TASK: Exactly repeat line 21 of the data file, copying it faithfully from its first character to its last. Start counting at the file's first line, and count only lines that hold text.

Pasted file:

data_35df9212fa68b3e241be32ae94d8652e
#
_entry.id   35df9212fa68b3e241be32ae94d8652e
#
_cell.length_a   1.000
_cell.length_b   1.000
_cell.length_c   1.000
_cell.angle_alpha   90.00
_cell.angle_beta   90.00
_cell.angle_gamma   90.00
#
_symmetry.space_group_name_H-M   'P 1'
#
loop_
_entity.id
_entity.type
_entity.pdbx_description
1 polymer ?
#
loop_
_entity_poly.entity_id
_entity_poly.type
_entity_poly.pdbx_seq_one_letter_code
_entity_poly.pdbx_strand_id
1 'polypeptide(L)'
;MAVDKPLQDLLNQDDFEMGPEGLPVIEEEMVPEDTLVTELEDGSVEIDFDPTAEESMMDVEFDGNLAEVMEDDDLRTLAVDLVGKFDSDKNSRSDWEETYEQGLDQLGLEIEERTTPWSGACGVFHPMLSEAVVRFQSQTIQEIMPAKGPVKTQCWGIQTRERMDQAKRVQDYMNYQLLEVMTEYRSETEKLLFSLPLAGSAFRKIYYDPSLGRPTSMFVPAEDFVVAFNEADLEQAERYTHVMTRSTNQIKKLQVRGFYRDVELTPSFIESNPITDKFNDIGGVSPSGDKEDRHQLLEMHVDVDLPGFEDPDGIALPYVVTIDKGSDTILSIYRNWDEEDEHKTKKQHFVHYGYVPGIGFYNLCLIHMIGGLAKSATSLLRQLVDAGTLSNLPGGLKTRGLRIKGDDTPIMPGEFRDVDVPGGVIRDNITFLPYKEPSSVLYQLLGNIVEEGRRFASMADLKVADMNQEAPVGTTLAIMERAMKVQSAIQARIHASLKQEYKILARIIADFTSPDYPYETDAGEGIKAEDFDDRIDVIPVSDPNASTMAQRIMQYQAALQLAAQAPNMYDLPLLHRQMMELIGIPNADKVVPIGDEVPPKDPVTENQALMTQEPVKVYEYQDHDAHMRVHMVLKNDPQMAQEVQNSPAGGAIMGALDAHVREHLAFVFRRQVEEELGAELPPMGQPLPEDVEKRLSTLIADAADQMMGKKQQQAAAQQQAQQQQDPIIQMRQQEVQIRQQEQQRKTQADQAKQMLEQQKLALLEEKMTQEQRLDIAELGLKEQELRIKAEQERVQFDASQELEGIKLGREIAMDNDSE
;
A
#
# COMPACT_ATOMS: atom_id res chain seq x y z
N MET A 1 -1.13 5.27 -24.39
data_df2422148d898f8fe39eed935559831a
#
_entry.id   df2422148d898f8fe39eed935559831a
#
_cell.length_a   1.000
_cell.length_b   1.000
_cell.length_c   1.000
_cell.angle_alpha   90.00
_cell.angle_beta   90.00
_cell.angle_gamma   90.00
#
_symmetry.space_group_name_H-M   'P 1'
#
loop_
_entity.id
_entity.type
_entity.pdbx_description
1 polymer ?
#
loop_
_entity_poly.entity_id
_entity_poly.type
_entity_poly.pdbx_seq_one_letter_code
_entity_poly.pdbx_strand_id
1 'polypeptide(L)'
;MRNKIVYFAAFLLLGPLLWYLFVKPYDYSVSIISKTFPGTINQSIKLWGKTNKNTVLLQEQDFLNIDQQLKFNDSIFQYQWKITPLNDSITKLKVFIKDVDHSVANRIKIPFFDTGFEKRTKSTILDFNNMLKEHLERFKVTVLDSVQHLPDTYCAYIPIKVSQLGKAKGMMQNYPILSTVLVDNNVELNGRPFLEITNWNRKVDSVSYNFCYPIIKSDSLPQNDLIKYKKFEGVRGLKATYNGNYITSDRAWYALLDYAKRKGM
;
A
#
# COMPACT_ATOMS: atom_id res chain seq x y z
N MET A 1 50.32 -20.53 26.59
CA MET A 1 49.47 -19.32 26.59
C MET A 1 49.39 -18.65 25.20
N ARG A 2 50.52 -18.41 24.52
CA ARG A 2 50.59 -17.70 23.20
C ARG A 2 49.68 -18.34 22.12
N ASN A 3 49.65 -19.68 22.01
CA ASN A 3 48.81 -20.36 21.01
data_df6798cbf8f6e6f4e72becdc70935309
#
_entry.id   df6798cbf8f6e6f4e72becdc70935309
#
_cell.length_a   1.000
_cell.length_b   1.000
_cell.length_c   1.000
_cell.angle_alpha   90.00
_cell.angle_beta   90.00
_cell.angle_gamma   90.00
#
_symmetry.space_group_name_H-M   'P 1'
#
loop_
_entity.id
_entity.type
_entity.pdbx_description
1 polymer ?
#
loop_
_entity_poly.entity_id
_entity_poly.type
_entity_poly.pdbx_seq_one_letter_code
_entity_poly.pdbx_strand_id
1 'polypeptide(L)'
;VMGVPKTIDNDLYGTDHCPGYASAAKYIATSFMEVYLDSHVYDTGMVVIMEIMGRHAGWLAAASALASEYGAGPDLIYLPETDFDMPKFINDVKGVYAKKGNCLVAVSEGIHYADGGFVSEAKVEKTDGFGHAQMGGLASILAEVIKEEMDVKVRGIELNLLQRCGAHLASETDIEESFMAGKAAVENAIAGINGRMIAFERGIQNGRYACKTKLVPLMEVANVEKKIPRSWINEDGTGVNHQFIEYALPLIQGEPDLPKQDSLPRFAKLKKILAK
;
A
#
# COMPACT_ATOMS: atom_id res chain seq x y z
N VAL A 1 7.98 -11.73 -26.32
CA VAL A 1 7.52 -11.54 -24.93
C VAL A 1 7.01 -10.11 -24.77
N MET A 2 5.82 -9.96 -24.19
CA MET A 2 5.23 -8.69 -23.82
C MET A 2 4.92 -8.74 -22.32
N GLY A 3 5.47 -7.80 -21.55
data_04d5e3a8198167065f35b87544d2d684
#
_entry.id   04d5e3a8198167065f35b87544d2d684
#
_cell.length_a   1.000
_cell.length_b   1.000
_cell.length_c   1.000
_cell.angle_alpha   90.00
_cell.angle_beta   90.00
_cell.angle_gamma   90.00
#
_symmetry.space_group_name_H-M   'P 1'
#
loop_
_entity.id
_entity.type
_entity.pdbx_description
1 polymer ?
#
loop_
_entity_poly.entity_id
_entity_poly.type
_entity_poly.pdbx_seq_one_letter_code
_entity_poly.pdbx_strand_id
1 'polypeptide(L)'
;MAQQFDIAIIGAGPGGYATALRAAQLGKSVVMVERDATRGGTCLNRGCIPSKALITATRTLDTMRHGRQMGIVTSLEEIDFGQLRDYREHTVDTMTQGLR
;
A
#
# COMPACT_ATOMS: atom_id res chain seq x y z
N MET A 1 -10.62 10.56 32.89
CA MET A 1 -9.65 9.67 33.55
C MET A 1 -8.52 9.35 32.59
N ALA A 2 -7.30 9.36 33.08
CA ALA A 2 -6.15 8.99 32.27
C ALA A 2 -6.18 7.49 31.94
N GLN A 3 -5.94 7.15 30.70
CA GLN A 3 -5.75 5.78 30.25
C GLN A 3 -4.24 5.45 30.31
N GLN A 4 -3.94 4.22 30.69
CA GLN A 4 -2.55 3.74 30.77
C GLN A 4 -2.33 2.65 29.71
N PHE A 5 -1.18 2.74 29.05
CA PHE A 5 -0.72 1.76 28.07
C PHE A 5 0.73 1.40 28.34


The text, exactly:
_entity_poly.entity_id